Episode 12: Migrants and Old Assyrian Merchants
Ancient Mesopotamia: Life in the Cradle of Civilization
Dr Amanda H Podany
This lecture mainly concerns the foreign refugees that settled n Mesopotamia during the Ur III period. These included the Eblaites from Ebla (west of the Euprates); the Hurrians (from Assyria); the Gutians (from the Zagras mountains on Iran’s western border); the Elamites (from Elam – now western Iran); and the Amorites (originating in the Levant but occupying large portions of southern Mesopotamia from 2000 to 15000 BC).
Only the Amorites, who repeatedly raided Mesopotamian crop land to pasture their herds, posed a serious threat to the Ur III dynasty. During the 21st century BC, King Shulgi and King Shu-Sin constructed one of the world’s first defensive walls to keep them out. This would prove ineffective. When Amorite kings eventually took power in central and northwest Mesopotamia, their territory included a previously insignificant area known as Babylon,
Hamurabi was one of these kings. In 1900 BC, Yamhad (Aleppo in modern day Syria) eventually emerged as the largest Babylonian (Amorite) kingdom.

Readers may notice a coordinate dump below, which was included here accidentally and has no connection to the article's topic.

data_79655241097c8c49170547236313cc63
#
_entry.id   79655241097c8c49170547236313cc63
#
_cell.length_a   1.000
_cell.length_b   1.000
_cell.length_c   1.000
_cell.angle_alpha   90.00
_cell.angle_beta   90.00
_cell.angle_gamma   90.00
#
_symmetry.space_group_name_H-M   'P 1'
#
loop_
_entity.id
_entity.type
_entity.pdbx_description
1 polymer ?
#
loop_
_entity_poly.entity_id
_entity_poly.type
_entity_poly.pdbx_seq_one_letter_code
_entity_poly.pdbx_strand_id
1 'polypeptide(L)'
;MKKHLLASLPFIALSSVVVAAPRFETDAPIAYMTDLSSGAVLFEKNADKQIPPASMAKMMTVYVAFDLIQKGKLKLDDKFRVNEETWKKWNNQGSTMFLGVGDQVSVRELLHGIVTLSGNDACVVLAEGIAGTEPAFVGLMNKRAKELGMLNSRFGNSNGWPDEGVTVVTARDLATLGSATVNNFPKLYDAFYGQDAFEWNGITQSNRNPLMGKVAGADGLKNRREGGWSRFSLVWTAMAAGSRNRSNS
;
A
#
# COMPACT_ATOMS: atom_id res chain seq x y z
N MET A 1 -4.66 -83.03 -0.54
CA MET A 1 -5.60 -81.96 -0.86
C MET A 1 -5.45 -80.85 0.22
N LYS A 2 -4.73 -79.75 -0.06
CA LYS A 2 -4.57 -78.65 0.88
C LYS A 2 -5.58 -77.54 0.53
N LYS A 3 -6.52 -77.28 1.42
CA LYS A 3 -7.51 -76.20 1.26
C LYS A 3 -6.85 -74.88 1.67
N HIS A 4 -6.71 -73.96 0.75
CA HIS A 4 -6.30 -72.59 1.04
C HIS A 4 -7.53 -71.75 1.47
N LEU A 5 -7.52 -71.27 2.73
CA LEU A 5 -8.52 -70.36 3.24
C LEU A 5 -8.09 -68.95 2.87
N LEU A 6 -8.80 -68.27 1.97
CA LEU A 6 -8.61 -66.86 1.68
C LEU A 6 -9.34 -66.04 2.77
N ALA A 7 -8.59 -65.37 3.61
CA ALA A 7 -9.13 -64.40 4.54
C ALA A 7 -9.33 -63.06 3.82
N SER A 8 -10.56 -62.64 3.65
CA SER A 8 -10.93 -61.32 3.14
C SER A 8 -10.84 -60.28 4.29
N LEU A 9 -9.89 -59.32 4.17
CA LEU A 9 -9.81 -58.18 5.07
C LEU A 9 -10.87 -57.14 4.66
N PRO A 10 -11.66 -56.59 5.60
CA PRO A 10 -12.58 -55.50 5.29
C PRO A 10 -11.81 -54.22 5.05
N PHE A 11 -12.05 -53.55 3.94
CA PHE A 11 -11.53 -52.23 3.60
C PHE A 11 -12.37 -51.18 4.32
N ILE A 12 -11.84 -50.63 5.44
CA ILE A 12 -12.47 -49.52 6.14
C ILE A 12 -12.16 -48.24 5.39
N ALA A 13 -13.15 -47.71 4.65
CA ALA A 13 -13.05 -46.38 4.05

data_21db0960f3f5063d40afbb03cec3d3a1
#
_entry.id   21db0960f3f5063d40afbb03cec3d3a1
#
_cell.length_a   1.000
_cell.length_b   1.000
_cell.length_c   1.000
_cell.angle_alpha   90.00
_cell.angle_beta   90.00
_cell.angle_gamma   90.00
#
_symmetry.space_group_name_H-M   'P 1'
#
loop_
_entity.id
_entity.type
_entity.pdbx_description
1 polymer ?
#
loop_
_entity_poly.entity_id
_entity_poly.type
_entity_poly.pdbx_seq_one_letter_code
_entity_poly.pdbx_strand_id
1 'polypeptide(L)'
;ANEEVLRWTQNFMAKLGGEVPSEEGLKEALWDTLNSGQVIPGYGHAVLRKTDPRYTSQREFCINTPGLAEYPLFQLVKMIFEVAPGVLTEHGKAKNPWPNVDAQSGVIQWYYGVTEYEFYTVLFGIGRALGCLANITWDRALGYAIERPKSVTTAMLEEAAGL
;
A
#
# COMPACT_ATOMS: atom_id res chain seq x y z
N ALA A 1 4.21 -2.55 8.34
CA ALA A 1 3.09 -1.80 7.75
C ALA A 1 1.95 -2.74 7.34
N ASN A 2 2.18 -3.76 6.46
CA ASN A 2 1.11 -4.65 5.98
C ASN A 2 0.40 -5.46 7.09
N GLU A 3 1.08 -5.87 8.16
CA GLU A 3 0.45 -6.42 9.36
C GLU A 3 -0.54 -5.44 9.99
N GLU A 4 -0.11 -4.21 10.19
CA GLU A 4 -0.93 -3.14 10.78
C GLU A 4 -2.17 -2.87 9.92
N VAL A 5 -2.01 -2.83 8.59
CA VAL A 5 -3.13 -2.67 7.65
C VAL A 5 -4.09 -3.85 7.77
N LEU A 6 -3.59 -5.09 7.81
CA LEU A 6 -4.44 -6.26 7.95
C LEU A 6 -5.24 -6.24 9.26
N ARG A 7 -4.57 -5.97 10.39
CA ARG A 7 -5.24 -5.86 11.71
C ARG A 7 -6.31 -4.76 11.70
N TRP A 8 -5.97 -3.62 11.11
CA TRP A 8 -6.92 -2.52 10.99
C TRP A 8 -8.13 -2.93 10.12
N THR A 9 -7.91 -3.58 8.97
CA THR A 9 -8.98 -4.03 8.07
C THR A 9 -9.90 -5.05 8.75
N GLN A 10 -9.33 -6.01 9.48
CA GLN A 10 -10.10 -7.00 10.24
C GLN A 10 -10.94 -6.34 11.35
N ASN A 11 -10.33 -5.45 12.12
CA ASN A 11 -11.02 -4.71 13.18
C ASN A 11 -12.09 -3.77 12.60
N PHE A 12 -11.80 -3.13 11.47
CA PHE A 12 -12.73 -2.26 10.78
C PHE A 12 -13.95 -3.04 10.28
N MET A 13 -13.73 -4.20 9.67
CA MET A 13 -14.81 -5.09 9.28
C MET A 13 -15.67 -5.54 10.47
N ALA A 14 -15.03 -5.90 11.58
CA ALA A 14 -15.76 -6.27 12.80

During this period, Mesopotamia had between 70 and 100 separate kingdoms that formed military alliances with other powerful kingdoms and engaged in near constant warfare.
King Gilgamesh, who ruled Uruk around 2500 BC, was celebrated in the Akkadian epic poem the Epic of Gilgamesh. According to Podany, his rule was a prelude to the very successful Old Babylonian Period.
Podany spends a significant portion of the lecture discussing the trading colony Assyrian immigrants established in 2000 BC in Kanash in Anatolia (modern day Turkey). The merchants originated from Ashur, the religious capitol of Assyria on the west bank of the Tigris. Ashur tradesmen (usually extended family members) transported tin and fine textiles via donkey caravans from Assyria to Kanash, which they traded for silver (the medium of exchange).
The film can be viewed free with a library card on Kanopy.